Recipe: Stewed Rhubarb

Two methods of stewing rhubarb are in practice, the one to select depending on the way it is preferred. In one method, which keeps the pieces whole, the sugar and water are brought to the boiling point before the rhubarb is added, while in the other, the rhubarb is cooked with water until it is soft and the sugar then added.

(Sufficient to Serve Six)

  •  2 c. sugar
  •  1/2 c. water
  •  1 qt. cut rhubarb

Mix the sugar and water in a Saucepan and bring to the boiling point. Wash the stems of the rhubarb and cut into inch lengths. Add the rhubarb to the sirup and cook until it is tender enough to be pierced with a fork. If desired, a flavoring of lemon peel may be added. Turn into a dish, allow to cool, and serve.

If the other method is preferred, cook the rhubarb with the water until it is soft and then add the sugar.

Woman’s Institute Library of Cookery, Vol. 5
by Woman’s Institute of Domestic Arts and Sciences (Year 1928)

Recipe: Stewed Rhubarb

Wash the rhubarb (if young and tender it will not be necessary to remove the skin), cut into pieces about 1 inch long. To every lb. of rhubarb allow 1 lb. of sugar. Put the rhubarb into a porcelain or granite kettle, cover with the sugar, and stand on the back part of the fire until the sugar melts. Move forward, let simmer for a few minutes without stirring, turn it out carefully to cool.

The Fun of Cooking, by Caroline French Benton (Year 1915)

Recipe: Stewed Parsnips

After washing and scraping the parsnips slice them about half of an inch thick. Put them in a Saucepan of boiling water Containing just enough to barely cook them; add a tablespoonful of butter, season with salt and pepper, then cover closely. Stew them until the water has cooked away, watching carefully and stirring often to prevent burning, until they are soft. When they are done they will be of a creamy light straw color and deliciously sweet, retaining all the goodness of the vegetable.

The Whitehouse Cookbook, by Mrs. F.L. Gillette (Year 1887)

Recipe: Spanish Onions (Stewed)

Cut up lengthways as many onions as may be required, according to number in family. Set them over a fire in a Saucepan with a piece of butter the size of a walnut, and 1 teacupful of water; let them stew gently for 1-1/2 hours, when there will be a lot of juice boiled out of the onions. Chop fine a handful of parsley, thicken the liquid on the onions with some Allinson fine wheatmeal, add pepper and salt; let the onions simmer a few minutes longer, then mix the parsley with them, and serve at once with squares of toast. This is a very nice dish for the evening meal.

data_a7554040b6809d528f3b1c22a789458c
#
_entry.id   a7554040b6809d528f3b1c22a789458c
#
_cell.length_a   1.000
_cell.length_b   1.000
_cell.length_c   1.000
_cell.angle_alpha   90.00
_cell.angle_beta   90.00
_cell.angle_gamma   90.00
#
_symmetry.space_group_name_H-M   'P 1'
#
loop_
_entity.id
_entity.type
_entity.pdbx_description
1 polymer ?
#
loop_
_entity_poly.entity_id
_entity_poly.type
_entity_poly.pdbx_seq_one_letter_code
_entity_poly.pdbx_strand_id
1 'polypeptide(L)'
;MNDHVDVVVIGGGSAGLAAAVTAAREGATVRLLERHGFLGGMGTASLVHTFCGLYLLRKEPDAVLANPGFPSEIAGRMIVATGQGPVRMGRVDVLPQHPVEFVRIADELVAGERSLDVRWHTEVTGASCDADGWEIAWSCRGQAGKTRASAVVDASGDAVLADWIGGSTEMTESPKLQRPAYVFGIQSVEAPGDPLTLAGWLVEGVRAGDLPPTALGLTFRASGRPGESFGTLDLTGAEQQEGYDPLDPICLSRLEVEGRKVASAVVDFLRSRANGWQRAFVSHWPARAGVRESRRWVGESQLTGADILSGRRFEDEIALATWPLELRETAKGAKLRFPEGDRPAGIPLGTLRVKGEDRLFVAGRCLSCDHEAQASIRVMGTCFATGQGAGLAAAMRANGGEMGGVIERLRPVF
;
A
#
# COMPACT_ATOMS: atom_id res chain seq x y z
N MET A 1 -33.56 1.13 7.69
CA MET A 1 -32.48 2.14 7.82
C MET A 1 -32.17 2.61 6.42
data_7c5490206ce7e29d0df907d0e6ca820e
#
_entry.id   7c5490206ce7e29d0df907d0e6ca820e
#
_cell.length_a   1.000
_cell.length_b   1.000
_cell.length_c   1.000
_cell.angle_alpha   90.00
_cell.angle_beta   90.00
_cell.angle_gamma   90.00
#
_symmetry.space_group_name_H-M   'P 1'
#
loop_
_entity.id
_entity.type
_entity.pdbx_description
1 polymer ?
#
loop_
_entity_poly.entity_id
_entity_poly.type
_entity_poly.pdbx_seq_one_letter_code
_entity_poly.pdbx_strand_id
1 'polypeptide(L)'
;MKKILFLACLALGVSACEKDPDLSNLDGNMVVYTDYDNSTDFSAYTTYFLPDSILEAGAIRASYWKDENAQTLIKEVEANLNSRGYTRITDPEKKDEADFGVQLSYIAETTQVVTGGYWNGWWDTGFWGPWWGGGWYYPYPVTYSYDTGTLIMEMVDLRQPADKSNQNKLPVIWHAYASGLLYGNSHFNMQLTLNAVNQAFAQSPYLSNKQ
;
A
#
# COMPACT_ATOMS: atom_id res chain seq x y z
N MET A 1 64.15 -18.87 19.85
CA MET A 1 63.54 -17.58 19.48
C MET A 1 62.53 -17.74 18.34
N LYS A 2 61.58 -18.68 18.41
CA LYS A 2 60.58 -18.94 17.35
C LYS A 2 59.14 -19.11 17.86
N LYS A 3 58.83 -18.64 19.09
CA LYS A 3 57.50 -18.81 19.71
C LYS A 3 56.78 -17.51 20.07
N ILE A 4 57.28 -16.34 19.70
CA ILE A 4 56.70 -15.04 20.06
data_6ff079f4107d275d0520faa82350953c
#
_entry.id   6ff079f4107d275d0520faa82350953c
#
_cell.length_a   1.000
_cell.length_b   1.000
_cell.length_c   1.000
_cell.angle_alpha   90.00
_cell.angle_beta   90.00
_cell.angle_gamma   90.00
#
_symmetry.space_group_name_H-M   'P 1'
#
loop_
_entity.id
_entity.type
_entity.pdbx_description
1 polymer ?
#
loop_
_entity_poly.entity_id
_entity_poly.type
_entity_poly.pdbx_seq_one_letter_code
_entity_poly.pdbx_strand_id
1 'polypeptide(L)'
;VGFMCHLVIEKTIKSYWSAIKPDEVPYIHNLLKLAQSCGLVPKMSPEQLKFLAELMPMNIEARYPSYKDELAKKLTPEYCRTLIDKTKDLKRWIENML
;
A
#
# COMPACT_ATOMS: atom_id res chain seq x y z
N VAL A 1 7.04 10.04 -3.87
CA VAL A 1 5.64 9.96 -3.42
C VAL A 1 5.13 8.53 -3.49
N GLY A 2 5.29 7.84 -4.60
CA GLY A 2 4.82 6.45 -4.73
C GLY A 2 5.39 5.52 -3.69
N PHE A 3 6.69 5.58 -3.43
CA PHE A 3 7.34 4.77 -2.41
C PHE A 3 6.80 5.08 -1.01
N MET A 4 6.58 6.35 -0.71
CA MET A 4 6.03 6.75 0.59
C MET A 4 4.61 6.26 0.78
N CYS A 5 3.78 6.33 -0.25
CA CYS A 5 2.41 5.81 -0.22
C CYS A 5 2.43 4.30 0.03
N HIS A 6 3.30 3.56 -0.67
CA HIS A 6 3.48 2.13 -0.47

The Allinson Vegetarian Cookery Book, by Thomas R. Allinson (Year 1915)

Recipe: Scotch Stewed Onions

Boil 1 dozen small onions and 4 leeks in salted water until tender; drain. Heat 2 tablespoonfuls of butter. Stir in 1 tablespoonful of flour until smooth but not brown; then add 1/2 pint of rich milk; season highly with pepper, and salt to taste. Add the onions; let boil up and serve.

Dishes & Beverages of the Old South, by Martha McCulloch Williams (Year 1913)

Recipe: Stewed Okra

The simplest way in which to prepare okra is to stew it. When seasoned well with salt, pepper, and butter, stewed okra finds much favor with those who care for this vegetable.

Select the required number of okra pods and put them on to cook in enough boiling salted water to cover them well. Cook until the pods are soft enough to be easily pierced with a fork. Season with pepper and, if necessary, additional salt, and add 1 tablespoonful of butter for each four persons to be served.

Woman’s Institute Library of Cookery, Vol. 2
by Woman’s Institute of Domestic Arts and Sciences (Year 1928)

Recipe: Stewed Mushrooms

Another very simple way in which to cook mushrooms is to stew them and then serve them on toast. When prepared by this method, both the stems and the caps are utilized.

Clean the mushrooms and cut both the caps and the stems into small pieces. Cook until tender in sufficient water, stock, or milk to cover them well, and then season with salt and pepper. To the liquid that remains, add enough flour to thicken it slightly. Serve on toast.

Woman’s Institute Library of Cookery, Vol. 2
by Woman’s Institute of Domestic Arts and Sciences (Year 1928)